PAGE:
ATTENTION START-UPS! DOES THIS SOUND LIKE A PLAN?

If asked, most successful small business owners would agree that when they started out, they were at the bottom of a very steep learning curve. Many of them, if they had to do it all again, would do some things differently but at the same time, they appreciate the lessons they learnt through experience.

However, in many cases, the lessons learnt were expensive and involved losses the business otherwise may not have incurred. Unfortunately, many start-up businesses still follow the same learning curve and for some of them, the losses mean they do not survive. Would the results have been different if these businesses had been part of a mentoring program designed specifically for them?

Business mentoring programs are offered to existing clients by accounting companies to help them build better businesses through a long-term collaboration rather than just as a problem-solving measure. There are many benefits for the clients, but the greatest is to have access to someone in the role of an unbiased sounding board and who is unafraid to challenge thinking and decisions.

To have access to such a program would be invaluable for a start-up business and, like every good idea it should begin with a plan. The first part of the plan is to meet with the client to establish conventional agreements such as professional costs, frequency of consultations, service expectations and reporting methods.

The second part of the plan should be to check that basic management tools such as accounting records are in place. This ensures that the fledgling business is starting on solid foundations. Other tools such as marketing plans, cash flow projections and others may not yet be available but should be mentioned in the planning process to be followed up later.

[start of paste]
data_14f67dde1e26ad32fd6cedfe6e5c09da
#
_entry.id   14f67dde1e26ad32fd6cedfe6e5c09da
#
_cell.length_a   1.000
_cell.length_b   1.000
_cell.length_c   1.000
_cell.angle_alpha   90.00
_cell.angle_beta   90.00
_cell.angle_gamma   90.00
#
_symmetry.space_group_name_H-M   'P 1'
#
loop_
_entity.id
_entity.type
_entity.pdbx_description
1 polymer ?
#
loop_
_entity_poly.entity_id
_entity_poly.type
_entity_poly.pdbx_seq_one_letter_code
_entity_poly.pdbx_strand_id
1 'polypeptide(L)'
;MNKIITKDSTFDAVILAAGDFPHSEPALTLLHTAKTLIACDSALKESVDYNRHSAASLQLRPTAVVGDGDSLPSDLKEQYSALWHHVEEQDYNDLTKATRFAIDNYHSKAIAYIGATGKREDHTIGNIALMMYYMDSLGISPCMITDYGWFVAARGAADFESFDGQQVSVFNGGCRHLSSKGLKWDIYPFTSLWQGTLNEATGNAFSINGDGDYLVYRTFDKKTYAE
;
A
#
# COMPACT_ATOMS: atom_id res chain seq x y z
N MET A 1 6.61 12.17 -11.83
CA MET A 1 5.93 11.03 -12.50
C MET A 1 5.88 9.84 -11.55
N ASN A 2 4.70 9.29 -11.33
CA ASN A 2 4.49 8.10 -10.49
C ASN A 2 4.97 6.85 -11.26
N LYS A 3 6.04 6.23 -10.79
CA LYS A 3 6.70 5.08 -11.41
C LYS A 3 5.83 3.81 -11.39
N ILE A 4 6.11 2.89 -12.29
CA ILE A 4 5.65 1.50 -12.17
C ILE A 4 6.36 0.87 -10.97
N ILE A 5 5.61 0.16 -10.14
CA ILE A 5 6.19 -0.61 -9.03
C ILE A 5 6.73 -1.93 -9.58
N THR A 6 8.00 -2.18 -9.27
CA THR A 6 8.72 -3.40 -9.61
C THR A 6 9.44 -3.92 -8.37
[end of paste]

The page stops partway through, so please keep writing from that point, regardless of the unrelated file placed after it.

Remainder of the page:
Planning should continue along these lines while being flexible enough to be tailored specifically to different types of business, rather than being a rigid template. The plan should also have enough structure for timelines and targets to be established.

Once the plan is finalised and agreed by the client, the next step is to designate a qualified mentor who will provide support, guidance, objective feedback and further expertise when required. This is an important role, as the success of the program depends on the professional relationship between this mentor and the business owner. Trust and confidentiality are paramount here.

This structured approach to the initial planning process would also be useful for business owners who want to set up their own self-managed superannuation funds (SMSFs). This is a complex process set down by the Australian Taxation Office (ATO) with an annual reporting and auditing regime with financial penalties for breaches of the regulatory system.

For new business owners trying to get their product to the market, this would be an unnecessary distraction. However, companies such as SMSF Assure are specialists at managing the administration aspects of SMSFs for their clients. They ensure that all administration requirements are in place, leaving the business owners to work on establishing successful enterprises.